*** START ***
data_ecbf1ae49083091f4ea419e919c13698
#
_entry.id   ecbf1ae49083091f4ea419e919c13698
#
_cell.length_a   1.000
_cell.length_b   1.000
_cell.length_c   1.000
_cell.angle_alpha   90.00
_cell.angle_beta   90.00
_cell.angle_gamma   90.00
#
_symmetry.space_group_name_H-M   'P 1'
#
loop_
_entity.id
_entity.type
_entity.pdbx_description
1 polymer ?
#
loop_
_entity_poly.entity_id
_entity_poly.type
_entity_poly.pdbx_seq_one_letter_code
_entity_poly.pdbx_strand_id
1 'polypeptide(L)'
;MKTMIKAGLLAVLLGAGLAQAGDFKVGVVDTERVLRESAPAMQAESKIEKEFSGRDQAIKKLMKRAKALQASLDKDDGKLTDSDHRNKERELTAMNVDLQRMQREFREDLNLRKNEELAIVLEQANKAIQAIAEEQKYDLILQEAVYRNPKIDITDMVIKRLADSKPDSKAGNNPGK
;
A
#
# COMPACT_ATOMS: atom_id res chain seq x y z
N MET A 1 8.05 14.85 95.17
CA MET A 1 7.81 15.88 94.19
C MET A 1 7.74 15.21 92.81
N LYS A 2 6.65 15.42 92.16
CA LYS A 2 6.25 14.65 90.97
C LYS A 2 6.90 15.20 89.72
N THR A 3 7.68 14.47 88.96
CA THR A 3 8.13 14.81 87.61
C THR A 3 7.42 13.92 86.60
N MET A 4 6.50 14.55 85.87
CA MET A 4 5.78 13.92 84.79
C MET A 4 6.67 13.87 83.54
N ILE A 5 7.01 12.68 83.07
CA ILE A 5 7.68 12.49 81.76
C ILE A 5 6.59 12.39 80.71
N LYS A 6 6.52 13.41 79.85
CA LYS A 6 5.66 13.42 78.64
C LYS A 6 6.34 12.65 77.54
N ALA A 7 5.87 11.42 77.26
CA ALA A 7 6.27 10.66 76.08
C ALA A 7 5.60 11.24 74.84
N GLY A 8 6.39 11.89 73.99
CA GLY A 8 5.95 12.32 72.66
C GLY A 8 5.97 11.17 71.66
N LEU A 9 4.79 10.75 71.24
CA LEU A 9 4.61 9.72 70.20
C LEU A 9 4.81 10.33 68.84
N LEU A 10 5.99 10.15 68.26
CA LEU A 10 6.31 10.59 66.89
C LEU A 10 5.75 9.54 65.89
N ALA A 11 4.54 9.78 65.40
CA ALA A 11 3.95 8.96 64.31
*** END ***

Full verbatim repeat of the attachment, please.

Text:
data_ecbf1ae49083091f4ea419e919c13698
#
_entry.id   ecbf1ae49083091f4ea419e919c13698
#
_cell.length_a   1.000
_cell.length_b   1.000
_cell.length_c   1.000
_cell.angle_alpha   90.00
_cell.angle_beta   90.00
_cell.angle_gamma   90.00
#
_symmetry.space_group_name_H-M   'P 1'
#
loop_
_entity.id
_entity.type
_entity.pdbx_description
1 polymer ?
#
loop_
_entity_poly.entity_id
_entity_poly.type
_entity_poly.pdbx_seq_one_letter_code
_entity_poly.pdbx_strand_id
1 'polypeptide(L)'
;MKTMIKAGLLAVLLGAGLAQAGDFKVGVVDTERVLRESAPAMQAESKIEKEFSGRDQAIKKLMKRAKALQASLDKDDGKLTDSDHRNKERELTAMNVDLQRMQREFREDLNLRKNEELAIVLEQANKAIQAIAEEQKYDLILQEAVYRNPKIDITDMVIKRLADSKPDSKAGNNPGK
;
A
#
# COMPACT_ATOMS: atom_id res chain seq x y z
N MET A 1 8.05 14.85 95.17
CA MET A 1 7.81 15.88 94.19
C MET A 1 7.74 15.21 92.81
N LYS A 2 6.65 15.42 92.16
CA LYS A 2 6.25 14.65 90.97
C LYS A 2 6.90 15.20 89.72
N THR A 3 7.68 14.47 88.96
CA THR A 3 8.13 14.81 87.61
C THR A 3 7.42 13.92 86.60
N MET A 4 6.50 14.55 85.87
CA MET A 4 5.78 13.92 84.79
C MET A 4 6.67 13.87 83.54
N ILE A 5 7.01 12.68 83.07
CA ILE A 5 7.68 12.49 81.76
C ILE A 5 6.59 12.39 80.71
N LYS A 6 6.52 13.41 79.85
CA LYS A 6 5.66 13.42 78.64
C LYS A 6 6.34 12.65 77.54
N ALA A 7 5.87 11.42 77.26
CA ALA A 7 6.27 10.66 76.08
C ALA A 7 5.60 11.24 74.84
N GLY A 8 6.39 11.89 73.99
CA GLY A 8 5.95 12.32 72.66
C GLY A 8 5.97 11.17 71.66
N LEU A 9 4.79 10.75 71.24
CA LEU A 9 4.61 9.72 70.20
C LEU A 9 4.81 10.33 68.84
N LEU A 10 5.99 10.15 68.26
CA LEU A 10 6.31 10.59 66.89
C LEU A 10 5.75 9.54 65.89
N ALA A 11 4.54 9.78 65.40
CA ALA A 11 3.95 8.96 64.31